Sport Tennis Why Maria Sharapova’s exclusion from the French Open is glaringly unfair
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Why Maria Sharapova’s exclusion from the French Open is glaringly unfair

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Maria Sharapova returned from a drugs ban in April. Photo: Getty
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The old saying ‘do the crime, do the time’ clearly never caught on in France.

The French Tennis Federation’s [FFT] decision not to award Maria Sharapova a wildcard for the upcoming French Open is not only unfair – it’s simply not right.

Yes, Sharapova is a convicted drug cheat.

But her suspension for the use of banned substance, meldonium, ended last month. Why should she be punished further?

You haven’t had to look hard for critics of Sharapova, with Canadian Eugenie Bouchard acting as self-appointed bandwagon driver.

But the countless WTA players who have campaigned against her comeback all share an agenda.

For them, life is harder with Sharapova – a five-time Grand Slam winner – on the tour.

That the FFT has bowed to complaints from players is a poor look.

Their decision not to award Sharapova a wildcard means she will play no part in the second grand slam of 2017, given her lowly ranking.

The Russian, who has won the French Open twice, may return to the big stage at Wimbledon in July, given she will play in the qualifiers if not given a wildcard.

But that is not an option in Paris.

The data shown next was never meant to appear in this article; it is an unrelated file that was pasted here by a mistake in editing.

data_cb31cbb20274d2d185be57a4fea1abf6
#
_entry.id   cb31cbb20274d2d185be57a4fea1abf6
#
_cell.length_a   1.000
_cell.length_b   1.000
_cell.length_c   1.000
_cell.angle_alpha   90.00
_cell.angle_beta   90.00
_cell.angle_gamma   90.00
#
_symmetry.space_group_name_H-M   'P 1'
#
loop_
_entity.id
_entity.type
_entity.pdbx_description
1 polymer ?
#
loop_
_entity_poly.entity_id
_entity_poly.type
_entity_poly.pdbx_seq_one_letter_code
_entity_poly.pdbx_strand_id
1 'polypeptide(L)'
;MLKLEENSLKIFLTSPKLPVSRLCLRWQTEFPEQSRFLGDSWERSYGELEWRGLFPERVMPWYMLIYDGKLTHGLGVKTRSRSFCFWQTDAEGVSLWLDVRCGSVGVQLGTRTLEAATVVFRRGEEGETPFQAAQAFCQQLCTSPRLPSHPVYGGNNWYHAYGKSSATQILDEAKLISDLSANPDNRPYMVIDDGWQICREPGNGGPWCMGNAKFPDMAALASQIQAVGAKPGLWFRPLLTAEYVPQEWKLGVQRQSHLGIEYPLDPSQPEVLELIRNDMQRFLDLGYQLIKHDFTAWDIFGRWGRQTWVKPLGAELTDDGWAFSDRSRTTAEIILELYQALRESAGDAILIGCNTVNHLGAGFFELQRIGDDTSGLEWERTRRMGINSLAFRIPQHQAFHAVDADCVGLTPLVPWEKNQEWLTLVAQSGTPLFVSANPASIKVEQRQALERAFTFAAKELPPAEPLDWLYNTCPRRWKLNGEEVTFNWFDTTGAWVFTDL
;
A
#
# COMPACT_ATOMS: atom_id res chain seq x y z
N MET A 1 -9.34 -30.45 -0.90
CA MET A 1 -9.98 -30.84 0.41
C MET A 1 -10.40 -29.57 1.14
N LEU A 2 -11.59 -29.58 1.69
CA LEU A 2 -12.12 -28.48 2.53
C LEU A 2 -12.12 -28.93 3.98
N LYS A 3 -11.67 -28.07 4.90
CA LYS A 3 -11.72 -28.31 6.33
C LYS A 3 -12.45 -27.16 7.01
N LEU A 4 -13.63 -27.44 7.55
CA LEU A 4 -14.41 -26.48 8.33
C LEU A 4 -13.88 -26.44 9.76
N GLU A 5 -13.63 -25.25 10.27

It was a relatively unique predicament for the FFT, with only one comparable precedent.

Tennis’ ’Swiss Miss’, Martina Hingis, served a two-year ban for testing positive to benzoylecgonine in 2007, and in her most recent stint on the tour, has won seven doubles majors.

After her ban, she eventually returned to the majors in 2013, at the US Open, but two years before that, showed she still had the ability when teaming up with Lindsay Davenport to win a ‘Women’s Legends Doubles’ title at a grand slam.

The event in question? The French Open.

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Sharapova is a player who fans come to watch. Photo: Getty

At this year’s French Open, 24-year-old Constant Lestienne was given a wildcard into the men’s qualifying draw.

That is interesting because Frenchman Lestienne served a seven-month ban for gambling, from September last year. He bet on 220 tennis matches from 2012 to 2015.

Drugs are bad, but illegal gambling is fine? Sounds like the message, mixed in with a bit of nationalist nepotism for a son of France.

These cases show why the FFT’s decision on Sharapova seems personal.

The Women’s Tennis Association [WTA] doesn’t agree with the decision, either.

Organisation CEO Steve Simon said he does “not agree” with “the basis put forward by the FFT for their decision”.

He added: “She has complied with the sanction imposed by CAS [Court of Arbitration for Sport].”

But the most mind-numbingly dumb aspect about the decision is the loss of interest that will occur, given Sharapova’s omission from the event. 

With the pregnant Serena Williams sidelined, superstar power on the women’s side of things is skinny to say the least. 

The French Open, of course, is renowned for having the lowest patronage of the four majors.

While Sharapova certainly gets a few fans turning the TV off, or at least the volume down, she certainly draws a headline wherever she goes.

And given the army of those against her, she also creates a ‘hero vs villain’ scenario whenever she steps out onto court.

Just check out the hype around her match against Eugenie Bouchard in Madrid recently.

So not only does the decision not make sense from a publicity perspective, it also robs tennis fans of seeing a great player – in addition to being unfair.

The loser in the situation is tennis, and that is surely not the right outcome.

Tennis, like all sports, needs its champions. Whether you like them or not.

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